Given the rise of huge monopolies, particularly in the tech sector, and the powerful grip that some massive supermarket chains have on food producers and supply mechanisms, the question arises: are they not fixing prices just to accumulate more cash? Even when the cost of production remains low, those who have control of the supply of particular commodities can fix prices. What is sometimes called a price-price spiral or ‘greedflation’ is part of every inflationary period. Capitalists do more than fiddle – they conduct an orchestra while Rome burns.
How inflation is measured is another factor that plays a part in cooking up wrong inflation figures to manipulate the population into submitting to its suffering. Although all central banks outline how they measure inflation, there is no full transparency regarding exactly how this mechanism is carried out. The actual method is often described by central banks, the issue is the way in which the survey is designed and how it is carried out. This also contributes to the reason why inflation figures sometimes sharply differ between countries, particularly the Consumer Price Index (CPI) (at least three different methods exist in the UK, and even the actual method used is not always transparent)[xxx]. The so-called ‘international standard’ used in the measure remains a mystery. The actual measurement tools and data are kept secret. Measuring tools are not the same in every country. As some central banks link it to the so-called ‘living condition’ index[xxxi], countries where wage increases took place, for example, will register a lower inflation rate despite the presence of high prices. It is often the case that core inflation is much higher than most of the central banks claim.
The profits of big corporations, supermarkets, and oil companies continue to increase despite the rise in prices. It is possible that profits, on paper, continue to rise for a time during inflation, but inflation means a fall in living standards that can, sooner or later, hit consumption and thereby also profits. US Federal Reserve Vice Chair Lael Brainard has also admitted that the price-price spiral is a real phenomenon[xxxii]. Some estimates suggest that over 50% of the increase may be due to this[xxxiii].
However, this can give the appearance that price can function on its own and be disconnected from the fundamental laws that emerge from capitalist production. This is what Marx refers to as the “ideal or mental form”[xxxiv] that can create an illusion that money can deviate from its function as an exchange value. This can lead to certain monetary policies being adopted by governments. Of course, most economic ideas linked to neo-liberalism are chaotic and ruthlessly aimed at focusing on maximising profit. Profit-mongering is presented as political economy. While capitalist ‘greed’ is a factor, simply associating it as the main reason for inflation would be incorrect. Such an assessment can lead to letting capitalists off the hook, attributing the issue solely to greed rather than the system itself.
Another common-sense mistaken argument that sometimes emerges is that inflation is seen as ‘good’ for the capitalists. While certain sections of the capitalist class (mainly those with physical assets and little debt) may benefit from every crisis, inflation poses significant problems for them as well. They worry about its impact on reducing demand and subsequently bringing down the rate of profit. Inflation also exposes the polarised nature of society and can intensify class tensions.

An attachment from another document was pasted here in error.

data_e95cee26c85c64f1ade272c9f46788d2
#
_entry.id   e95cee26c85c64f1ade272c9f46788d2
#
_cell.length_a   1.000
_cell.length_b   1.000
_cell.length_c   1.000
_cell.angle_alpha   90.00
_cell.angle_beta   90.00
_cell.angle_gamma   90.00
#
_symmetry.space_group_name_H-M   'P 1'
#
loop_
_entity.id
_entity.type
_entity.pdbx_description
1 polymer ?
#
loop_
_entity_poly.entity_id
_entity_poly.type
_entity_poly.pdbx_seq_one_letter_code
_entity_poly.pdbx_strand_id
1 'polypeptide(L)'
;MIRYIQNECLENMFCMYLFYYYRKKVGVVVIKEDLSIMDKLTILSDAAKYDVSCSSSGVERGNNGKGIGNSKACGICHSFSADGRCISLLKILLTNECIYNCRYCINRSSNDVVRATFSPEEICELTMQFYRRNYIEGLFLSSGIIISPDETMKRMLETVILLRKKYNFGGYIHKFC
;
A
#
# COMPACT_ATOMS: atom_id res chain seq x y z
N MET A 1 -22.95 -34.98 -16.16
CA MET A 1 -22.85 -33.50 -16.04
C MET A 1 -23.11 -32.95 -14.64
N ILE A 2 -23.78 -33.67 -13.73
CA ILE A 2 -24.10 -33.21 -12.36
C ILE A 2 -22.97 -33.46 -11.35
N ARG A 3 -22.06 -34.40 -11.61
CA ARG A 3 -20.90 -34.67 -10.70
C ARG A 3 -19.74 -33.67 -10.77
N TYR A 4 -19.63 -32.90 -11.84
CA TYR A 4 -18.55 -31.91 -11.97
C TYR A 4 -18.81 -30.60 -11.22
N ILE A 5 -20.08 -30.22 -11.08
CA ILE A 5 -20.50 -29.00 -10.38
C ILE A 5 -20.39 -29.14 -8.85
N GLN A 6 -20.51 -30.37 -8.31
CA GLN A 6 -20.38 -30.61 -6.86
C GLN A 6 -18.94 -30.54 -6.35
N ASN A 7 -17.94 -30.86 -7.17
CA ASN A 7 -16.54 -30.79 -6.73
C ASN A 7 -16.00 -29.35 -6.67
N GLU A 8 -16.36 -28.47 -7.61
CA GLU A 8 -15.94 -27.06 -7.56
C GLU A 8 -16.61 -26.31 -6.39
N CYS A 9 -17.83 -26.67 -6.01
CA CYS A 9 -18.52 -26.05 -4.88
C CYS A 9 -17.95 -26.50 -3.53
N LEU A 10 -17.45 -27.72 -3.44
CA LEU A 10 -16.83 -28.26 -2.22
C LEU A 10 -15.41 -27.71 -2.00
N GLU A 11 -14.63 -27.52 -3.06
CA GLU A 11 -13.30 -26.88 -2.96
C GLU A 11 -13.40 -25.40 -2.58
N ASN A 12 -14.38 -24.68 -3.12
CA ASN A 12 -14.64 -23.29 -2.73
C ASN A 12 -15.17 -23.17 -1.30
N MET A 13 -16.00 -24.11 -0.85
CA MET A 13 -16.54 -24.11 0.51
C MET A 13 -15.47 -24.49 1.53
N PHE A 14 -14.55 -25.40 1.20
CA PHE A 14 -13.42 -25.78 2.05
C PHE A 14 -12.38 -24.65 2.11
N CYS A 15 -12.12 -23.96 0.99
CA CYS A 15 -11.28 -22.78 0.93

Workers, youth, and others are faced with unaffordable prices, while the super-rich – who are the cause of all problems – continue to protect their wealth, bringing forth acceleration in class discontent. This can eventually lead to an increase in class action – strikes, protests, uprisings, and so on – that challenge the power of bourgeois rule itself. Dire situations resulting in increased discontent can also challenge the political representatives of capital. Different types of political formations can develop among both the ruling class and amongst the middle and working classes.
There are many extreme examples, which are not posed at this stage, at least in the advanced capitalist countries, which demonstrate the danger that the bourgeois themselves feel and fear when inflation is on the rise. It may seem contradictory as to why the capitalists go after workers’ wages despite fearing a class war that could dig their own graves. While bailing out big banks with huge amounts of public money, BoE economists asked the British working population to accept being poorer[xxxv]. However, sections of the capitalist class are fully aware of the dangers. The British super-rich, small in number but significant in terms of the percentage of the economy they control, were gathered together in the five-star Savoy hotel in June this year. A conscious section that wants to maintain control gave this small crowd a stark warning: there is a “real risk of insurrection.”[xxxvi] Unless some wealth is distributed to poorer sections, “pitchforks and torches”[xxxvii] will come for them – they have been told. The Guardian newspaper had previously reported that the slogan of some of them is “raise my taxes – now!”[xxxviii] In a similar vein, backed by scientific data, Martin Wolf exposed the policies of the UK government. He is a far-sighted representative of capitalists and dismissed the government’s pay policy as “foolish”,[xxxix] but has no fundamental alternative. Martin Wolf however zigzags often and ends up defending the very same “foolish” policies.